Reflections on Western Magic

by Michael Neal

Caitlín and John Matthews, in The Western Way, made a fundamental distinction in the categorisation of western esoteric arts. Two central orientations are differentiated: these are the Native and the Hermetic traditions.

The significance of this distinction lies in the fact that with the great renewal of interest in esoteric matters, especially within the magical and pagan areas, some confusion is emerging over the issues of ‘sources’ and ‘validity’ of the emerging traditions. The difference between the traditions are often stressed rather than their similarities. In any multifaceted revival movement, claims of uniqueness (over and above brother and sister traditions), are often emphasised so as to delineate their own individuality… and so the many branches of contemporary esotericism strive to stake their claim to authenticity and hopefully utility[1].

Trying to come to terms with this great diversity of traditions and systems can be a headache for the interested lay person. It is here that the work of the Matthews comes as a breath of fresh air. The categorisation mentioned above (i.e. Native and hermetic) is a common sense starting point in understanding the relationships between the traditions. Although it must not be thought that this represents a clear cut distinction. It will be suggested that the meeting point or area of commonality of these two broad labels is found in the depths of the Underworld.

Firstly, the two orientations will be briefly outlined. Secondly, how they are linked and find their commonality within the Underworld will follow. And lastly, a discussion on the relationships between force & form, and between pattern and consciousness will conclude the paper. The underlying purpose of this essay is to attempt to demonstrate that questions of authenticity and validity in esoteric pursuits derive solely from the root agent of things which, following the work of R.J. Stewart and the Matthew’s, is the Underworld, and do not derive from Charters, secret and costly initiations, or from ‘authoritative’ and ‘authorised’ lineage… No one has a copyright on the Mysteries’; it cannot be gratuitously communicated via elaborate initiation rites and the like. All these ‘aids’ are props to help instigate the transformation process. They are the externalities, the glamour which, without the power of the Root Agent, called in alchemy the Secret Fire, all is done in vain. I’m not suggesting that genuine Schools don’t exist; only that they are becoming more rare, and that the ‘externalities’ can obscure, rather than clarify the situation. Indeed, they can become the central concern, dominating instead of aiding the initiatory process.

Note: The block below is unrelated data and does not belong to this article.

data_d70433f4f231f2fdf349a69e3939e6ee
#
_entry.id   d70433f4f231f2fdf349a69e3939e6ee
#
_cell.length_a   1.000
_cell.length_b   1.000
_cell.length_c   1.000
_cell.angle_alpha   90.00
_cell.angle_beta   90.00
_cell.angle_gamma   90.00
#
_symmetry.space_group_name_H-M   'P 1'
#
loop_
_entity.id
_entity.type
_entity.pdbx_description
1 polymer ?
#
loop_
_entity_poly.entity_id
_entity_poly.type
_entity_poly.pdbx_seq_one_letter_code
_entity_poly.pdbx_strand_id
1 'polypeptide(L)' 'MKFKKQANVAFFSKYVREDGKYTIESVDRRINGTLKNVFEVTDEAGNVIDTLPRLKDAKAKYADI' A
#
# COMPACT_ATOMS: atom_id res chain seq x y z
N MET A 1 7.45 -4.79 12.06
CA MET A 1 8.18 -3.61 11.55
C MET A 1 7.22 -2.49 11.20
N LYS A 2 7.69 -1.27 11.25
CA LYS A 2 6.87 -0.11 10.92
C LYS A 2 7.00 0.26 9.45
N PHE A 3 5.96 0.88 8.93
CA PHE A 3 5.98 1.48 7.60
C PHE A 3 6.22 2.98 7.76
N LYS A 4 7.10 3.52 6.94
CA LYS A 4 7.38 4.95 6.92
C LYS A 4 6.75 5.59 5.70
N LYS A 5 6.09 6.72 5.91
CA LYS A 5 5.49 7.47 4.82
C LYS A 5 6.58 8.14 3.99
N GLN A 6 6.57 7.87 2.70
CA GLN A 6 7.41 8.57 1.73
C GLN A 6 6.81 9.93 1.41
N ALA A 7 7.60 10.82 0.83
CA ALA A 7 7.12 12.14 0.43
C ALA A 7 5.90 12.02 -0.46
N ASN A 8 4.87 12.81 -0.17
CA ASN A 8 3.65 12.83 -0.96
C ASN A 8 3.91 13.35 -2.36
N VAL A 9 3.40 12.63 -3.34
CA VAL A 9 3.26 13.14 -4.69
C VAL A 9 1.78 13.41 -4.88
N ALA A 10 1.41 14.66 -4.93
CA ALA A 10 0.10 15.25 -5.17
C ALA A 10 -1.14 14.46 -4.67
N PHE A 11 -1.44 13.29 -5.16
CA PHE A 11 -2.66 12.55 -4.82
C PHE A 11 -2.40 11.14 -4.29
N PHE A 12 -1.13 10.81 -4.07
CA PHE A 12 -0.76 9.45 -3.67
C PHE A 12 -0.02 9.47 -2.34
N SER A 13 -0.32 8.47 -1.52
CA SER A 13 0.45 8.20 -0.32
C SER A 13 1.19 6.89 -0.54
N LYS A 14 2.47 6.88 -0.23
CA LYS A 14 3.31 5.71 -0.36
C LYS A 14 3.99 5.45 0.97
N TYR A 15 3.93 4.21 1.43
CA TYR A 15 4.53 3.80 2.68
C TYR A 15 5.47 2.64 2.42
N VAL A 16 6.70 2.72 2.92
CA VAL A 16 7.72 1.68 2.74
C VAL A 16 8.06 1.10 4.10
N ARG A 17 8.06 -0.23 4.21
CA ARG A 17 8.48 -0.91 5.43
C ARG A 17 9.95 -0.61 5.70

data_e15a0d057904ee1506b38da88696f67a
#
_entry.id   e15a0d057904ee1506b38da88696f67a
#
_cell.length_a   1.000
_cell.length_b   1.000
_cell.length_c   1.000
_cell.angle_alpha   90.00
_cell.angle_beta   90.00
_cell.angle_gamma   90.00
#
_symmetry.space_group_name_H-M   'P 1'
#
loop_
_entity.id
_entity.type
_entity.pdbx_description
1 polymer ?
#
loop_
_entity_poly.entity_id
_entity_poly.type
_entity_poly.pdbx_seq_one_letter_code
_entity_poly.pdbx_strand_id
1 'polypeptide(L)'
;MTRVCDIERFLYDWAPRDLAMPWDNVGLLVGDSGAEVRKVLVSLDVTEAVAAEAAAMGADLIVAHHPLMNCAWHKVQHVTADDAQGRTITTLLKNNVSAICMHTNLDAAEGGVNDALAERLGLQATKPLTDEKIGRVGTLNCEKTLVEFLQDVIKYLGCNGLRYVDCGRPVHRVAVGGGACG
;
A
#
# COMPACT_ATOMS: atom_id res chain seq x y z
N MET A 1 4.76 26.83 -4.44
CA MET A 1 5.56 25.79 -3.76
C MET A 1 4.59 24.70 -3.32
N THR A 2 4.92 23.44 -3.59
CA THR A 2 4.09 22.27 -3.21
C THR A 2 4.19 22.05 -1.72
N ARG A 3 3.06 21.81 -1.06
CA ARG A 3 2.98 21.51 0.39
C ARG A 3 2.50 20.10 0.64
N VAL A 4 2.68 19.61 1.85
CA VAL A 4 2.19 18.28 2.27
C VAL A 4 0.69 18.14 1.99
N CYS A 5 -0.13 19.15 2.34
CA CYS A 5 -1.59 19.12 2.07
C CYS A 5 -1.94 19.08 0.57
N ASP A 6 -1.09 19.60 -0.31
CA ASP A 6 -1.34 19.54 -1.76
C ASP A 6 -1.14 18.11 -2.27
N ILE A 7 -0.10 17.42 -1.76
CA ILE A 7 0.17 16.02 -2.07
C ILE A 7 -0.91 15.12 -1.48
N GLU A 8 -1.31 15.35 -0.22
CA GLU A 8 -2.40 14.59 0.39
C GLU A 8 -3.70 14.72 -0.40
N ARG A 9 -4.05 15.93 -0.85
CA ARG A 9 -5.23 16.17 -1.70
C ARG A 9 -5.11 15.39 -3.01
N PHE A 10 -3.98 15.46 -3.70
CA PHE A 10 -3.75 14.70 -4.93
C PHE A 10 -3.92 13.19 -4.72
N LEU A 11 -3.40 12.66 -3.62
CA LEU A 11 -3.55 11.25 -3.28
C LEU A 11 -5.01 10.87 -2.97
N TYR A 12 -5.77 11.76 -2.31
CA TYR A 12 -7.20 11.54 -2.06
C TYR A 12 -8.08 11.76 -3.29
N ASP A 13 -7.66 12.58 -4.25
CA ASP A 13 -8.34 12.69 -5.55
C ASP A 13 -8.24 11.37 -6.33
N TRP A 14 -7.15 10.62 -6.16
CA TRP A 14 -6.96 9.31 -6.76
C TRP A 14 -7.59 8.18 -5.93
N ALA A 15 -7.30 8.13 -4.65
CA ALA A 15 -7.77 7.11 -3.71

The Native tradition is characterised by its emphasis on the development of a subtle awareness, directed towards the Earth as an entity aware and conscious of those living on Her surface. This involves recognition of the Goddess in her many forms and attributes. Concepts of ‘deity’ are viewed as being external to the individual to which the individual relates in an harmonious manner, or so it may appear to an observer. However, the inner workings are somewhat more involved. The objective dynamics of the Goddess/God are sought within the individuality – intrapsychically. A parallelism occurs when the individual senses that the duality of inner/outer (the Westem split between mind and matter) is an illusion. There is an interpenetration of the outer and the inner worlds, the two reflect each other; ideally they merge into one continuous process.

Therefore, achieving harmony with the rhythms and patterns of nature and the balancing out of elemental forces are the fundamental objectives. Each particular way within the Native tradition possess its own philosophy with regard to what follows from this point. The majority support the idea of the instigation of reform either on the religious, social or political fronts, or reform in a metaphysical sense, meaning the revival of long forgotten Goddess forms, and the regeneration of magical[2] currents since laid dormant etc. Working towards the preservation of the tradition(s) is also a primary objective. Although seasonal rites, Goddess and God worship etc., are considered important their work does not stop there. The Native tradition possesses a complete and complex mythology and practice, which carries the significance of the seasons, elemental workings and Goddess/God cycles, on to a higher cycle of experience and encounter.

The Native tradition has always existed in one form or another. Its practitioners have never let the art become totally forgotten. In this regard it is to be noted that the continuators of the Native traditions are traditionally the ‘common’ wo/man. It is passed on often in the form of folk traditions, stories and song, ‘superstitions’ and the like. It is worth noting in this context the words of H. Bayley[3] that traditional lore in the form of fairytales, for example, “have not descended from the educated to the ‘uneducated’ classes (as was once believed) but vice versa, have emanated, as it were, from the soil ascending from the cottage to the castle.”